Adventures in Oslo: Part 2

My passport, money and id have been stolen! That doesn't stop me from going to the Norwegian Parliament where food is forbidden as leaders were becoming fat!

Anjum Rehman August 06, 2010
My gorgeous red Jafferjees handbag (yes, the one that makes me drool) containing passports, my ID card, tickets, wallet, credit cards and all my money was stolen in Oslo this afternoon and my travel insurance does not cover loss of passport or personal items. Other than that rather unfortunate incident at the Oslo Town Hall, it was a very interesting start to the trip.

Angels in Norway

Mudassir's suitcase still hadn't arrived at breakfast so no mics or tapes. We munched through our salmon and smoked mackerel and heaps of cheese and tried to figure out what to do. Just then Carsten, our first angel, arrived from the Norwegian MFA.

A gentleman with a great deal of experience in the region, he was DHM in Kabul and I imagined we would have a great deal to talk about over the next few days.

Our immediate concern was mini DV tapes. He had no idea where to get one and eureka! It hit me like a flash - we were meeting journos at TV2 (Norway's largest private TV network) so I thought to request Carsten to make some calls. Sure enough Qadaffi Zaman came through and in 5 minutes we had acquired tapes.

A Parliament with no tea

A visit to the Norwegian Parliament and I feel that meetings, in fact tutorials, by Norwegian parliamentarians should be made mandatory for most Pakistani politicians.

A few years ago they decided to abolish food at the meetings as it made them all fat. Only water was served at meetings, beverages i.e. tea and coffee etcetera were sold at a vending machine.

The Parliament is accessible to anyone. It is a public building and all parliamentarians want to be available to the voters. They keep saying we are spending the money of the people. this country has one of the highest GDP's in the world.

We met the committee on Kashmir Affairs with angel number two: Ali Shahnawaz Khan - discussions revolved around how the group had managed to get the prime minister to attend the Pakistan Day conference and stated that Norway's position was to support the UN resolution. The only country to have done so out rightly.

Given their success with conflicts and building bridges between sworn enemies I asked them about the cartoon riots and the role played by the Kashmir group to resolve the situation. Norway had apologised for the offense the caricatures had caused. The party to do this was the Christian Democratic Party which brought the illustrator to talk to religious leaders of the Muslim Community.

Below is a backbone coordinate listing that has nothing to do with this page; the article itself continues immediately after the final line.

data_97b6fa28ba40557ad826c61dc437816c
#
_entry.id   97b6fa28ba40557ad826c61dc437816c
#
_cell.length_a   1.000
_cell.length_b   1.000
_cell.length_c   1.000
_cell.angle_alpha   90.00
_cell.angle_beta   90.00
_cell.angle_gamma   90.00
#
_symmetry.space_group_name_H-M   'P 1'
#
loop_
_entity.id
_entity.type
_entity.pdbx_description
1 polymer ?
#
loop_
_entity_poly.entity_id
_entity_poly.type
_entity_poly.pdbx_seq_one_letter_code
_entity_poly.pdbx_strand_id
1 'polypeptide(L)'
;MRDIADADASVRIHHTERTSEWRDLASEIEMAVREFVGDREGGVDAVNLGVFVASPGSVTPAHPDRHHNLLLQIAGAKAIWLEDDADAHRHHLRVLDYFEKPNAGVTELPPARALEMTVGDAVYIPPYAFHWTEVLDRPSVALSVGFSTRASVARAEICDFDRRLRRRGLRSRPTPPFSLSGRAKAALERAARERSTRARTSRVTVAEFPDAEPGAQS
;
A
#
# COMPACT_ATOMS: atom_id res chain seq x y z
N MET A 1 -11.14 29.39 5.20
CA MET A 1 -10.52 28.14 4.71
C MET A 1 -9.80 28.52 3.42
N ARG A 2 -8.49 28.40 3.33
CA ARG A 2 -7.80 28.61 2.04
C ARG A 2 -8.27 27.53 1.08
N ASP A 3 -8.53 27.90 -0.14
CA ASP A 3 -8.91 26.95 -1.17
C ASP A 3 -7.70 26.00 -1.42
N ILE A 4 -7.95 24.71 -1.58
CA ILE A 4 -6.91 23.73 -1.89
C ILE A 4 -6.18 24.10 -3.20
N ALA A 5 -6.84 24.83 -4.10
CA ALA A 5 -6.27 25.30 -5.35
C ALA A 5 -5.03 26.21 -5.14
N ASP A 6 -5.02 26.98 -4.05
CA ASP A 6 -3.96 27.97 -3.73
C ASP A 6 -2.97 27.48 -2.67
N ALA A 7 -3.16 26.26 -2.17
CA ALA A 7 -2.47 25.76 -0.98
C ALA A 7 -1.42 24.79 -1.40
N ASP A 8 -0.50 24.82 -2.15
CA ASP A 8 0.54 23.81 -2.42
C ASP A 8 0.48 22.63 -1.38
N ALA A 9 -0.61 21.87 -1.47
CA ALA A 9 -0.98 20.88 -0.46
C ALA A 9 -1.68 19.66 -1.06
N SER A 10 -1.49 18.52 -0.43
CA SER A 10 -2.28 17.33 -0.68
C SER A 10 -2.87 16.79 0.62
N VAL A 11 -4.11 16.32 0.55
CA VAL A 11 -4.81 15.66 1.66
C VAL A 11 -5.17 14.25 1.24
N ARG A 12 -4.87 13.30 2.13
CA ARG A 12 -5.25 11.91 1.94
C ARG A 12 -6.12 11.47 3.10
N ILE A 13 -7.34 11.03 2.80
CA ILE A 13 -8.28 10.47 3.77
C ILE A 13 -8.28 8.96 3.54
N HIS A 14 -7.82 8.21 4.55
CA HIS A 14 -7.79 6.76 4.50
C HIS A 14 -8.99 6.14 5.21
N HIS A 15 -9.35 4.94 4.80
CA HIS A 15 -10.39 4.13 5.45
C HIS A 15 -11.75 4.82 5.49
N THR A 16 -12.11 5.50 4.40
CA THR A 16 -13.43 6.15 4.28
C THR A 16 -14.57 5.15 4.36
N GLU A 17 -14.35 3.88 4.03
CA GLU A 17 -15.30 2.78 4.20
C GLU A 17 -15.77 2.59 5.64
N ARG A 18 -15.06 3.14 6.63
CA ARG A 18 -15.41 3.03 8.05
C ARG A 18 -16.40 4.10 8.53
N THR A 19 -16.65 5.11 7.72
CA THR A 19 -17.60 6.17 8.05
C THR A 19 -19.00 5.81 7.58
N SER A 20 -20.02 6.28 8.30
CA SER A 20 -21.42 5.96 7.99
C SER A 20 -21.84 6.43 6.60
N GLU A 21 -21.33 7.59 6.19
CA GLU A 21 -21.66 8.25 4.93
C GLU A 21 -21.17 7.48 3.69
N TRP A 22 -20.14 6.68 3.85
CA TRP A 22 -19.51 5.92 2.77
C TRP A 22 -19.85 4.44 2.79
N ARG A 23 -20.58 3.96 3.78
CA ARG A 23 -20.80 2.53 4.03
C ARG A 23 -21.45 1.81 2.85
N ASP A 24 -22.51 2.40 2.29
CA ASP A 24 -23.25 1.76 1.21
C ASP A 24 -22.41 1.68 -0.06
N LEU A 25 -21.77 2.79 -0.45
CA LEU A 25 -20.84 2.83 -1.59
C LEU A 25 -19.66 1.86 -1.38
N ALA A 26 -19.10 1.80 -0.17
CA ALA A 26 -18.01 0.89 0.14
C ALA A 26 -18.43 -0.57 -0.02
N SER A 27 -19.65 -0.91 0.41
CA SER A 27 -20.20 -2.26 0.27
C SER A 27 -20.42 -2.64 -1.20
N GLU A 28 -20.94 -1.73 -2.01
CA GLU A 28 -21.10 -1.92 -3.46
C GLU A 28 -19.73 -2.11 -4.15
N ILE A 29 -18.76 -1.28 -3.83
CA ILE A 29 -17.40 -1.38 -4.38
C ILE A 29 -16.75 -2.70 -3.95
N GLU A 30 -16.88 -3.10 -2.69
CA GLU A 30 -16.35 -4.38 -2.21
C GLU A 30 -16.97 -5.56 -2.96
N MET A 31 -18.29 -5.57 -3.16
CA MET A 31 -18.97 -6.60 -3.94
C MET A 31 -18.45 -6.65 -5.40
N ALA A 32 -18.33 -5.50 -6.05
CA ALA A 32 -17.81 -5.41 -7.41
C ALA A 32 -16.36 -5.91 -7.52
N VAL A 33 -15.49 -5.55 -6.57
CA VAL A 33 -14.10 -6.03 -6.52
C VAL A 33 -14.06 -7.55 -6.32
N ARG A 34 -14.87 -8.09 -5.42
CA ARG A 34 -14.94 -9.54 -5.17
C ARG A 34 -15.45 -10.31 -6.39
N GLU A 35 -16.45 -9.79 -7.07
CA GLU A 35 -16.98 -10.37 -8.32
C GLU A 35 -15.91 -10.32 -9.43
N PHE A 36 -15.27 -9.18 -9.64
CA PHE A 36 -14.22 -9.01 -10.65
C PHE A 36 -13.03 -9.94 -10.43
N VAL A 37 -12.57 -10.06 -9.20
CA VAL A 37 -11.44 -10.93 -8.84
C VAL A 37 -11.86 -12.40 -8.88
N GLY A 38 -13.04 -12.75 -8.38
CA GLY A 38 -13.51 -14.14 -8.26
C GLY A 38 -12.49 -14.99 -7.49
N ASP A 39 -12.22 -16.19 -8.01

The theme of building bridges across cultural, economic, social lines stayed with me.

Sport is an obsession

The next meeting was with a football club that works for Social Integration Valerenga. It is one of the top three soccer clubs in Norway and has 10,000 members. Their idea was to transform the hooligans who supported them into functional teams. Sport here is an obsession: soccer and ice hockey. Their projects are being replicated in over 82 clubs over Norway. I even met and interviewed two Pakistani lads who played well enough to become part of the team.

This was followed by a lunch hosted by angel number 2. A delicious BBQ and then we ran to our next meeting with the Ethics Committee of the Norwegian Petroleum Fund. This was the initiative of the Norwegian Government to ensure the benefits from the sale of soil covered generations of Norwegians.

The ethical Committee reviews all companies and makes sure the Fund is invested in and warns them and also disqualifies them if they don’t. A rigorous process that spares very little. Even Barrack could not make the cut.

Their office was in the old district and was beautiful, with white walls and lots of sunshine. Tea, coffee, cut and peeled fruit and cookies were served to us over an extremely interesting presentation.

And then we had a meeting with the organiser of the mela. We tried using that hour to film B-roll. I should have been more careful. Then we arrived at the police station and proceeded to lodge our reports. Two hours and many phone calls later, the report was registered.

Sigh... I really like the people, they are friendly and sympathetic and helpful too. If wishes were horses, beggars would ride.
Anjum Rehman A broadcast journalist, Anjum hosts The Other Line on Express 24/7
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